Are RTF files risky?

A few readers asked why .RTF email attachments are considered a security risk?

The confusion is understandable.  After all .RTF (Rich Text Format) files aren’t designed to carry any computer code that can be run to start a virus infection.  So they would seem to be ‘safe’ from virus infection.

Sadly, that doesn’t stop hackers using RTF’s maliciously.

RTF documents can still be used to compromise a computer. Over the years there’s been various instances where hacked RTF files have been used to run malicious code when the RTF file has been opened with Word.

In other words, hackers take advantage of security lapses in Word that are available when RTF files are opened.

In 2014 Microsoft took the step of recommending RTF’s be blocked as email attachments and provided a tool to do that.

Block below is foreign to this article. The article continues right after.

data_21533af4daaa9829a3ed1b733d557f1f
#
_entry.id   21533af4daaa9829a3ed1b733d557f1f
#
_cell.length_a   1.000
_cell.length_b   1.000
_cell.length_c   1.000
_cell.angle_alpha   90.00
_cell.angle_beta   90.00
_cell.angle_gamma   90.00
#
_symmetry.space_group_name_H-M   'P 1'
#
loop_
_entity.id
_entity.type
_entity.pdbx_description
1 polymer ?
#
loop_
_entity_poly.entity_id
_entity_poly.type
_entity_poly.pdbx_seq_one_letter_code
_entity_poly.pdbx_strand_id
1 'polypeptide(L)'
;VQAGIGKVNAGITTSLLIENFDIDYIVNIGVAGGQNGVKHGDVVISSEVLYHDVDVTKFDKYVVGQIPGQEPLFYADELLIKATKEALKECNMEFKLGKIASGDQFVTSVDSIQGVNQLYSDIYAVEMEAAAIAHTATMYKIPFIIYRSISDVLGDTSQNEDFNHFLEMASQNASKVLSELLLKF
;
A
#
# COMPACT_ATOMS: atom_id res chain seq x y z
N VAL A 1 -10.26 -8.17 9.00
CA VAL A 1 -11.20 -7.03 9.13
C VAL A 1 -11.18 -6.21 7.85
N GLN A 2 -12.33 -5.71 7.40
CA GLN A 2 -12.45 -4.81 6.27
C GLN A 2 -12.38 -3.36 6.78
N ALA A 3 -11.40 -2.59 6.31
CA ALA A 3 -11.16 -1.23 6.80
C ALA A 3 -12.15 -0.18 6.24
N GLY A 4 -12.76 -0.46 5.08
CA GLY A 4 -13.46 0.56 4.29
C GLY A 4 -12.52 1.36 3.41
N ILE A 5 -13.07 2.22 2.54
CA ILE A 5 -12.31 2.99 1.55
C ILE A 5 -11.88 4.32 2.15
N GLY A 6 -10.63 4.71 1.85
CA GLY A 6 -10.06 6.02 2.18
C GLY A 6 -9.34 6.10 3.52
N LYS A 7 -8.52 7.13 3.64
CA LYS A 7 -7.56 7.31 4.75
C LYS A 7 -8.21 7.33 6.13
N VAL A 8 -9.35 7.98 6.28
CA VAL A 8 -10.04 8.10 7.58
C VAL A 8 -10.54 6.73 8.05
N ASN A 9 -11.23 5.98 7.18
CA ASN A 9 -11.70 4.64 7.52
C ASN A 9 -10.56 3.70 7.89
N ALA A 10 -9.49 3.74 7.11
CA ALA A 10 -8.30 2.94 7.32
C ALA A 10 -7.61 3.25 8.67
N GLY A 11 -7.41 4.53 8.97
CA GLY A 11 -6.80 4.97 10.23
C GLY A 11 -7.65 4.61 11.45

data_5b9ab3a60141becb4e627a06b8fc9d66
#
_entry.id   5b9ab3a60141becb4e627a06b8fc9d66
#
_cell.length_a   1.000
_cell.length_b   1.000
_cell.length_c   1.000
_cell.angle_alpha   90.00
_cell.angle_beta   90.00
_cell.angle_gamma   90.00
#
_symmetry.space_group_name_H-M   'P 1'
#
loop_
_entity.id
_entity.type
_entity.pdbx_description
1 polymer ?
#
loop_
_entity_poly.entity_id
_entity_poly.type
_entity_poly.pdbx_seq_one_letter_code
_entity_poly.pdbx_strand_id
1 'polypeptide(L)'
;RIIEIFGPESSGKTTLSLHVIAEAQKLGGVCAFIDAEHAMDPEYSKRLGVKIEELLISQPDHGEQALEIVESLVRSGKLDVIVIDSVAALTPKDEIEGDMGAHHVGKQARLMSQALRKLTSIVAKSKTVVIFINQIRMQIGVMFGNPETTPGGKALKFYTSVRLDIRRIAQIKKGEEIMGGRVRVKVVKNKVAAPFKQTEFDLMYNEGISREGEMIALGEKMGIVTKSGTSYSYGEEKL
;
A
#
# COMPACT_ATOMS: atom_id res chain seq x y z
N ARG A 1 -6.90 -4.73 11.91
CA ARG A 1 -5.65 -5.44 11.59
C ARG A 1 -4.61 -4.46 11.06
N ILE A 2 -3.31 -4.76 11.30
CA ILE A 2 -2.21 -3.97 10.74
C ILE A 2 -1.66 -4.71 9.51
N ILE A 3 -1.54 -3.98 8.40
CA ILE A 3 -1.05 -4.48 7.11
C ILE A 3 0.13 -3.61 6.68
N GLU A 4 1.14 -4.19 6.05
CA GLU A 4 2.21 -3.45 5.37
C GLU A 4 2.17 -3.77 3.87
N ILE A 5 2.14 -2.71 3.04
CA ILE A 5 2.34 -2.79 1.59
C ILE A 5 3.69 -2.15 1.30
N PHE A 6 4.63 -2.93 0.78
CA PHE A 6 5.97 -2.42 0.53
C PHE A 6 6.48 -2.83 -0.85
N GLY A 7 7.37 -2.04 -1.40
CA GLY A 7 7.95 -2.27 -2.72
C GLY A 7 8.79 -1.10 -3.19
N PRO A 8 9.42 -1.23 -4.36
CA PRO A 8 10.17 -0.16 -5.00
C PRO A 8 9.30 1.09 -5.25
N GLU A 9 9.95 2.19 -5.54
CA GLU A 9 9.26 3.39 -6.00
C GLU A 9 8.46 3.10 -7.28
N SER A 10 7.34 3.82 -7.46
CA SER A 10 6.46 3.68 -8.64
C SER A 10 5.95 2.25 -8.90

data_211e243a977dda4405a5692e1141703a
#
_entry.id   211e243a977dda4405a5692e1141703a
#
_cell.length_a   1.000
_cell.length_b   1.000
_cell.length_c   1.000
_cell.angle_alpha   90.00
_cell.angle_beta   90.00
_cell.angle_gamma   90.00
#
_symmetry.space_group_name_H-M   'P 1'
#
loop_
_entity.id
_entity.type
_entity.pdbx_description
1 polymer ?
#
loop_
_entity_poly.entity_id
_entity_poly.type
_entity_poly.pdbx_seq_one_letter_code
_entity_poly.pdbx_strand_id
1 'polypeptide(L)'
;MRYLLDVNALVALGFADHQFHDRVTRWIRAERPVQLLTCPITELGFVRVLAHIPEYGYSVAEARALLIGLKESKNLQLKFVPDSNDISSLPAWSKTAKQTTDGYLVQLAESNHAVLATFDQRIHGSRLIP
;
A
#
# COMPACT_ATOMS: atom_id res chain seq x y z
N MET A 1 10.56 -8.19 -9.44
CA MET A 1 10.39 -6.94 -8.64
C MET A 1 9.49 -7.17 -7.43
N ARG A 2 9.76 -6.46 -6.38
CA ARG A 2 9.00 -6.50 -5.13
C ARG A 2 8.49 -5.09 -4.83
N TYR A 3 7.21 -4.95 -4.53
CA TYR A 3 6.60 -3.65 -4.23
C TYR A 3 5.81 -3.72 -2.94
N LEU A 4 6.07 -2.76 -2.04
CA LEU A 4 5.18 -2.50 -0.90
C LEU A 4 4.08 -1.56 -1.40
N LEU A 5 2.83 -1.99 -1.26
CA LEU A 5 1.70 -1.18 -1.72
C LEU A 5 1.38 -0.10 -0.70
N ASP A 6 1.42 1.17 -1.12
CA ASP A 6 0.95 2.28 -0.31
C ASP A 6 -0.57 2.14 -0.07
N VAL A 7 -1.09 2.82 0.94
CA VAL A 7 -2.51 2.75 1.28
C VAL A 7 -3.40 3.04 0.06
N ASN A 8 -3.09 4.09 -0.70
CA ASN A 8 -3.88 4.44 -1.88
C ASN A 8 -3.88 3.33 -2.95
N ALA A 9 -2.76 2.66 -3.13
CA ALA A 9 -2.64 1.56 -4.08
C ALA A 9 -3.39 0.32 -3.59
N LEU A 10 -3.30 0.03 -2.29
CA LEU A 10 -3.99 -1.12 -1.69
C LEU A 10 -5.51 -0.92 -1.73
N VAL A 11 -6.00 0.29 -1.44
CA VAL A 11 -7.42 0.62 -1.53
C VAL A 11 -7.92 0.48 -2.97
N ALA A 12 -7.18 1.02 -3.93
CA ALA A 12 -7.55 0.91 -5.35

Now we have .docx files that are both more secure and smaller (they are compressed by default) so .rtf files are less commonly used.

There have been similar situations with ZIP files which officially can’t run code. ZIP’s can be hacked to do so, which is why .zip files are often used by hackers in their emails.

Be wary of incoming documents in either .DOC or .RTF format as well as .ZIP attachments.

When sending out documents, the polite and security aware option is the Office 2007 and later document formats – .docx  .xlsx or .pptx

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